South Africa’s industrial giants are “endangering” the African powerhouse’s energy transition by continuing to defend fossil fuels such as coal and natural gas.

South African environmental NGO InfluenceMap released a report on Thursday in which it warned that industry giants, which advocate for fossil fuels such as coal and natural gas, are threatening the country’s energy transition.

The report surveyed the climate policy of 16 companies based in South Africa, as well as 12 industry lobbies, revealing that in form, the majority of the companies surveyed support the transition to renewable energy, but at the same time support the role of coal.

This is the case for the state-owned ESKOM, which produces 90% of the country’s electricity from coal and contributes significantly to pollution. The chemical industry specialist Sasol, on the other hand, defends the use of natural gas.

While criticizing the government’s lax measures to penalize polluting companies, the NGO noted that the lobbying of major industrial powers such as Eskom and Sasol is jeopardizing the country’s climate objectives. These powers are often ranked among the top 15 greenhouse gas emitters in the world.

The same is true of the two economic heavyweights and biggest polluters in Africa’s leading industrial power: the state-owned company Eskom produces 90% of the country’s electricity mainly from coal, and the chemical industry specialist Sasol defends the use of natural gas.

However, this lobbying puts “in danger the climate objectives of the country”, regularly classified among the 15 biggest emitters of greenhouse gases on the planet, the NGO criticizes which also pinpoints “not strict enough” measures of the government as regards climate.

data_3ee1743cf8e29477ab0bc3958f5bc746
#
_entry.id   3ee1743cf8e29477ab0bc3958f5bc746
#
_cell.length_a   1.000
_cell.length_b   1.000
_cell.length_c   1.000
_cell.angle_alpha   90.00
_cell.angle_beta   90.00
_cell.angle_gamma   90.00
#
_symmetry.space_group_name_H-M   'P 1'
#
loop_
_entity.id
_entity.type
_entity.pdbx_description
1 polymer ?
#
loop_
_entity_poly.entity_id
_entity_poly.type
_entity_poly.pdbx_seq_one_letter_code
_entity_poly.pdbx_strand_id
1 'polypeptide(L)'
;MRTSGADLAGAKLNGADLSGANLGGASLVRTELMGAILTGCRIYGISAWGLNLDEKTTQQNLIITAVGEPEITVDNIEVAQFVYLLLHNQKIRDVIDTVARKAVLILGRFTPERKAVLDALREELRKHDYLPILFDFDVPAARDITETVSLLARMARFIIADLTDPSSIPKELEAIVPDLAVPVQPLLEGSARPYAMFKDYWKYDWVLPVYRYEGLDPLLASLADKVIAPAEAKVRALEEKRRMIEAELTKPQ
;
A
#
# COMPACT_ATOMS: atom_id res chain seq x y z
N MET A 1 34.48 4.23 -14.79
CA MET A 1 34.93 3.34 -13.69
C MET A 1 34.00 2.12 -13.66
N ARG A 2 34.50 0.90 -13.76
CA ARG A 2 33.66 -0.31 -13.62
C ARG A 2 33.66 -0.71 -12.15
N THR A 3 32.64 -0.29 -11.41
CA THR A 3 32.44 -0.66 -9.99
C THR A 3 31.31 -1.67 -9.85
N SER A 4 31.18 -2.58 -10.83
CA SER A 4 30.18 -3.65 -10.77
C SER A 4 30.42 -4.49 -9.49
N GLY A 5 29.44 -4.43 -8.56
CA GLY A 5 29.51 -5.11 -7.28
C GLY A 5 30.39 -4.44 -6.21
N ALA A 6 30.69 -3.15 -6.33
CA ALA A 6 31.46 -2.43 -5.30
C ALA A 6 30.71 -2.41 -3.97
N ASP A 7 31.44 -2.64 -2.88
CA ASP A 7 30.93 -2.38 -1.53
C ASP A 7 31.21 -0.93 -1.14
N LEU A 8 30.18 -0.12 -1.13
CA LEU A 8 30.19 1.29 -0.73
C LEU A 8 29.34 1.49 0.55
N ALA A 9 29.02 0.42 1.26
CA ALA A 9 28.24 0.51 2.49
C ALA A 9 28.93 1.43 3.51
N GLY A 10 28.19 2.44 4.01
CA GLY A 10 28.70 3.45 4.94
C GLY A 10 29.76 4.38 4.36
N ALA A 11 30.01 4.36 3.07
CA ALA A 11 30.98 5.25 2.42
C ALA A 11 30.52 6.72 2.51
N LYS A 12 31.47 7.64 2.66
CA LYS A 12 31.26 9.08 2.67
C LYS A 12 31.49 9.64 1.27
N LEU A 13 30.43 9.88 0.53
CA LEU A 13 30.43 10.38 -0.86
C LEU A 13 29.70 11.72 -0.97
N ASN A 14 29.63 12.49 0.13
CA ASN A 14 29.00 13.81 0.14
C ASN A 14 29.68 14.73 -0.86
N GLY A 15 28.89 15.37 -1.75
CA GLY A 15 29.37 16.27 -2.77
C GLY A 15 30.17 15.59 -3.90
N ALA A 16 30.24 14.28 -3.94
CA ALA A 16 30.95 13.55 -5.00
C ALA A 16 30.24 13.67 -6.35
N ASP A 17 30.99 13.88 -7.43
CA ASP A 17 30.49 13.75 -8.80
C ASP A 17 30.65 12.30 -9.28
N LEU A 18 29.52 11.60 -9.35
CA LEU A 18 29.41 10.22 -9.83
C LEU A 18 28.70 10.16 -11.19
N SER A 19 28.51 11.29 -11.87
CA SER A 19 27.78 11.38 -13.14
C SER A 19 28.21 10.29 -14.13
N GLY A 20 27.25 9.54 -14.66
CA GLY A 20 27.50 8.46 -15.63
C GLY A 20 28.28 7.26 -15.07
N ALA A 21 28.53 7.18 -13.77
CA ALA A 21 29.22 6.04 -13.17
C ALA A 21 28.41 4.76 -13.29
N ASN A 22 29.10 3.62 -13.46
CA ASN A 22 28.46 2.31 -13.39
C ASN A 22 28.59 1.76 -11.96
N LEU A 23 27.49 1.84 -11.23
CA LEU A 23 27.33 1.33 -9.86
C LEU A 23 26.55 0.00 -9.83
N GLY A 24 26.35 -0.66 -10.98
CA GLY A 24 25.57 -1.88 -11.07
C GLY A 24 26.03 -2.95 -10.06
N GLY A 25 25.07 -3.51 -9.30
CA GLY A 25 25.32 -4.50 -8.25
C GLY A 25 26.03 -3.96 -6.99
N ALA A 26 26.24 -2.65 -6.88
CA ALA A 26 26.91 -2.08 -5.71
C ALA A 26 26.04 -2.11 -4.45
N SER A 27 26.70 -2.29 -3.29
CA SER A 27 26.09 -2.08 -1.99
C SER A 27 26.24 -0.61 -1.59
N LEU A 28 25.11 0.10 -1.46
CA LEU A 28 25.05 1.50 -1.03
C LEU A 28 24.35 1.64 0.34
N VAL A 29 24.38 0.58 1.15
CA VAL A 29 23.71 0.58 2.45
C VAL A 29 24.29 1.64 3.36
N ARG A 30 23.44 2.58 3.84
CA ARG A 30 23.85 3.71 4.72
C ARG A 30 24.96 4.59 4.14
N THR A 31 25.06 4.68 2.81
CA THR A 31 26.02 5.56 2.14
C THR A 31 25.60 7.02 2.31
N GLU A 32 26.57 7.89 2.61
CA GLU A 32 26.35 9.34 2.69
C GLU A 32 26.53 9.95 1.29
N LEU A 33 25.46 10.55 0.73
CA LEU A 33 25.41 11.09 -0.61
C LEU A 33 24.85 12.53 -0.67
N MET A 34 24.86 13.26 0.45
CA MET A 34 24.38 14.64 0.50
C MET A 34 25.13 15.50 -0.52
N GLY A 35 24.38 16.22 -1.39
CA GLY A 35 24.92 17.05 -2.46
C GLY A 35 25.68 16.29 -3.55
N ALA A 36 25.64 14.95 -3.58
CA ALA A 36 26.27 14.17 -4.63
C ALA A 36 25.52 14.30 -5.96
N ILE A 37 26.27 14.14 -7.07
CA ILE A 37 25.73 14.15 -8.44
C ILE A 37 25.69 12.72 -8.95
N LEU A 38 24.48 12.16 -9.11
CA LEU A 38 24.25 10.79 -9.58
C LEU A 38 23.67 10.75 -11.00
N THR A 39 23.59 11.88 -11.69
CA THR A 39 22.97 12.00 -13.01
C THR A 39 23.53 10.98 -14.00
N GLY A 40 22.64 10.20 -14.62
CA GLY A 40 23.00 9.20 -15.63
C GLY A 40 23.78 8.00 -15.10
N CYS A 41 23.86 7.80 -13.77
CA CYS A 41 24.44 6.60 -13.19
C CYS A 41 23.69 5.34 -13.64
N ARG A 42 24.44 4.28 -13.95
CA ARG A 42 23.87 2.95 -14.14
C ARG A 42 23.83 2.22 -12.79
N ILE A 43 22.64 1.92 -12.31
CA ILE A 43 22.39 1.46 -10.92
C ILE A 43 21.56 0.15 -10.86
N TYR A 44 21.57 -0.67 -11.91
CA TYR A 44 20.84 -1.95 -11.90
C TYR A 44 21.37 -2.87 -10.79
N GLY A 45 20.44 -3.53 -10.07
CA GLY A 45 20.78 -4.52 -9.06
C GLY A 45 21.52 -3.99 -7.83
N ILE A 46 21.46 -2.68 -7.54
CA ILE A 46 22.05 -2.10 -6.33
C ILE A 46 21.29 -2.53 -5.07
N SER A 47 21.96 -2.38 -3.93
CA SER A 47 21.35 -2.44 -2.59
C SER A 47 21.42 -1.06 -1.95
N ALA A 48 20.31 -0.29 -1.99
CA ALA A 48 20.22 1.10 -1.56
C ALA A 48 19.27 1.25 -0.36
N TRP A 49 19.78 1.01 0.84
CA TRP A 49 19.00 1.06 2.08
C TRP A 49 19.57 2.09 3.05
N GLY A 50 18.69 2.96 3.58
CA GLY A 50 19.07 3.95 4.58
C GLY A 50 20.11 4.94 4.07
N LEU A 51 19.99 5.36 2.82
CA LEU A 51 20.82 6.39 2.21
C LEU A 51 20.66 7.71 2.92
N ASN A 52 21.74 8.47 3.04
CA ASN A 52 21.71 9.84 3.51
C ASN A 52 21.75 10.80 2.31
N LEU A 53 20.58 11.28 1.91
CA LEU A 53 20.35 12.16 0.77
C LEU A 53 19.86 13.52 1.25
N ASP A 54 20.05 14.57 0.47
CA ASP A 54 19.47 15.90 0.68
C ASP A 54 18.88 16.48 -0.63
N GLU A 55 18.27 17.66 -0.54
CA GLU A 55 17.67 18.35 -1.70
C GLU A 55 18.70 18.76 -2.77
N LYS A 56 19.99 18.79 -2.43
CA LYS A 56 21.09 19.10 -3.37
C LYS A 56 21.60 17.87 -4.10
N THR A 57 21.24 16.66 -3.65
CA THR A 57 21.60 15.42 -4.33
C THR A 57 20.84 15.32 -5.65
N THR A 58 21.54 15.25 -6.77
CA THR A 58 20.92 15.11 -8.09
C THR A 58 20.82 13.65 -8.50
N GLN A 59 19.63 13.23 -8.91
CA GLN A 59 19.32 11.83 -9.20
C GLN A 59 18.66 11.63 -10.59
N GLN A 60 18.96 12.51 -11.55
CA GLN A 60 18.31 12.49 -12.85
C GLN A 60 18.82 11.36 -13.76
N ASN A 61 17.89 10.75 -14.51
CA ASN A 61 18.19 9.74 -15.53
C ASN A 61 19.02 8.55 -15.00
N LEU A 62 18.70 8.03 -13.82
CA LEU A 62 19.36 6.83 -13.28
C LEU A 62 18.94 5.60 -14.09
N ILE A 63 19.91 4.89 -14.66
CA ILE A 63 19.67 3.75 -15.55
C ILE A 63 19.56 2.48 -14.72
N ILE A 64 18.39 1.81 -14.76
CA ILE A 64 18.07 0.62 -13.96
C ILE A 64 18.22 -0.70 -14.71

Eskom and Sasol are trying to get through the carbon tax that penalizes large emitters. South Africa became the first country on the continent to introduce such a measure in 2019, although it remains almost entirely offset by tax breaks.

According to the World Bank, however, South Africa will need at least $500 billion to achieve carbon neutrality by 2050.

Africa’s leading industrial power is facing a serious energy crisis, unable to produce enough electricity for the 60 million South Africans continually undergoing drastic load shedding.

Eskom, plagued by debts after years of mismanagement and corruption, particularly under the era of former president Jacob Zuma (2009-2018), is struggling with outdated power plants that regularly break down.

The oil and gas industry is facing increasing demands to clarify the implications of energy transitions for their operations and business models, and to explain the contributions that they can make to reducing greenhouse gas emissions and to achieving the goals of the Paris Agreement.

The increasing social and environmental pressures on many oil and gas companies raise complex questions about the role of these fuels in a changing energy economy, and the position of these companies in the societies in which they operate.









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Piers Potter


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